My daughter Lisa came to visit for a bit and brought her juicer with her. While I had read about the nutritional value of juicing, my personal experience included only a few weeks of carrot juice back in the 1970s and occasionally enjoying the juice produced by Charleston’s Mission Savvy and sold by The Wild Ramp Market in Huntington.
Lisa quickly started keeping our produce drawer in the refrigerator well stocked, and then well used. Graham is our main cook in the family and he was told not to put the trimmings from veggies into the compost but into another container for juicing.
We have had interesting concoctions. For example, as happy as I was when I purchased brussels sprouts on their stalk, after using the whole stalk in one juice we learned it produces discomfort in the tummy caused by gas. Not to be repeated in that quantity.
We like adding beets not only for sweetness but they color the juice a pretty purple. And carrots also add sweetness. Lisa uses the whole carrot, including the greens.
One morning we looked at the pile of pulp taken from the juicer and put into the compost and I started to wonder if there was any other possible use. I quickly found a recipe for carrot pulp-orange marmalade. As it needed 3 cups of carrot pulp, it took a few days to collect that and finally, with all the hoopla of the Thanksgiving weekend slowing down, I was able to process the batch.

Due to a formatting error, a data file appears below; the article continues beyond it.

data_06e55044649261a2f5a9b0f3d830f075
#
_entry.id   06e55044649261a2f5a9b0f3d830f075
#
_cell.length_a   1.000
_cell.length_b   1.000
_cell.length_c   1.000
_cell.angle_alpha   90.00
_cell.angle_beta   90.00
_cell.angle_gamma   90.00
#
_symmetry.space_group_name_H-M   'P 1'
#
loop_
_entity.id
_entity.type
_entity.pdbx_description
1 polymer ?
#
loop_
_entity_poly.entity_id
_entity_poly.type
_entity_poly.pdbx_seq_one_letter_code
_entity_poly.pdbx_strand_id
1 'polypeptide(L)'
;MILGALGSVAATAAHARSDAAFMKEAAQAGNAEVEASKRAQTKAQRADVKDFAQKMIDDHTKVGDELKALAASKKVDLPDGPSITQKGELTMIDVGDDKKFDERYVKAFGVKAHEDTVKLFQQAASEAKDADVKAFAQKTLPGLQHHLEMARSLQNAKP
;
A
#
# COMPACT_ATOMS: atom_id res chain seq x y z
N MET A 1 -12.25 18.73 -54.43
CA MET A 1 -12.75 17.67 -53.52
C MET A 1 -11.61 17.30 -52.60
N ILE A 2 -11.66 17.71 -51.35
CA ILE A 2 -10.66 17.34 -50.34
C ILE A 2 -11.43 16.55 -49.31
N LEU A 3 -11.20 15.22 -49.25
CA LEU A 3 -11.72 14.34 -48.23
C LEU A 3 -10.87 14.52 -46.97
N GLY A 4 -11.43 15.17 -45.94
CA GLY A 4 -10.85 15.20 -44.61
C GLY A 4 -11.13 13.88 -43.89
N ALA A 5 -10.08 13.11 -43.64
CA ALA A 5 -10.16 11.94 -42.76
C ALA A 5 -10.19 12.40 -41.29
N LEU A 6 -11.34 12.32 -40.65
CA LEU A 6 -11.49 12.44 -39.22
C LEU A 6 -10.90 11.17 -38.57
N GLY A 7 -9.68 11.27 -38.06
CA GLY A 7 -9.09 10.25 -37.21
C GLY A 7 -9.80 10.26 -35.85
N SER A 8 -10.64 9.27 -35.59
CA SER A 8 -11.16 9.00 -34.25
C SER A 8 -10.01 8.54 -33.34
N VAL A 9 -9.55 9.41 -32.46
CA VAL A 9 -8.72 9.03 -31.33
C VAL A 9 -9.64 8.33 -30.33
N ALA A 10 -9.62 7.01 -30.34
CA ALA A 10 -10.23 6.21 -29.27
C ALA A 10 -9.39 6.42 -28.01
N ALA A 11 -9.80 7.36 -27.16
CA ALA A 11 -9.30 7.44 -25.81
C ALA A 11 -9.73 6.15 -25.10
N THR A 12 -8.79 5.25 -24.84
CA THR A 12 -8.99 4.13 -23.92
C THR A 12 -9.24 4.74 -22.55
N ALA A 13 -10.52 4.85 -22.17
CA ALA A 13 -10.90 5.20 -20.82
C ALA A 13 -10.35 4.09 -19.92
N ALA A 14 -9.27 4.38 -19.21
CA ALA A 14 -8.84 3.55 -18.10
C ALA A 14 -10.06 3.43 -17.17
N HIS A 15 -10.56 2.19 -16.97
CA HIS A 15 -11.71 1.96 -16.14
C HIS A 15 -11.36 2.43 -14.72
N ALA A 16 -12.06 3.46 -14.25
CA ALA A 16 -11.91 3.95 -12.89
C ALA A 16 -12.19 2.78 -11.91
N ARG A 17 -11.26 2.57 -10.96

I found an easy recipe on Mother Earth News from 1977 by Peter Ditzel. I needed to add a bit more water but I did not need to add any pectin. I was disappointed it didn’t turn out as bright orange as the photo on the Mother Earth News recipe, but it sure is yummy. This recipe yielded 6 pints of marmalade.
Carrot Pulp Marmalade Recipe
4 cups of water
3 cups of carrot pulp (only carrots, no greens)
4 tablespoons of lemon juice
3 cups of honey
1/2 teaspoon of ground ginger
1 package of store-bought dried pectin
Peel all three oranges and cut the rinds into very narrow slices. Cook the slices in four cups of water until they’re tender . . . then let ’em sit at least seven hours (or overnight).
Once the peelings have had a chance to stand for seven (or more) hours, add the carrot pulp to them and boil for 10 minutes. Next, chop the oranges into a bowl and remove all seeds. Then introduce the oranges, lemon juice, honey, and ginger to the pulp/peelings mixture and boil for 20 minutes more.
If — after 20 minutes — the marmalade has begun to jell on its own . . . terrific! Pour the mixture into hot, sterile canning jars and seal. Otherwise — if the jam hasn’t thickened-you should stir in the dried pectin at this point. (I don’t know why, but sometimes you’ll need the pectin and sometimes you won’t. All I can say is, when in doubt . . . use the pectin.) Boil the pectin-enriched marmalade for another 10 minutes, stirring constantly. Remove from heat, but continue to stir for an additional seven minutes. Finally, pour the marmalade into hot, sterile canning jars and seal.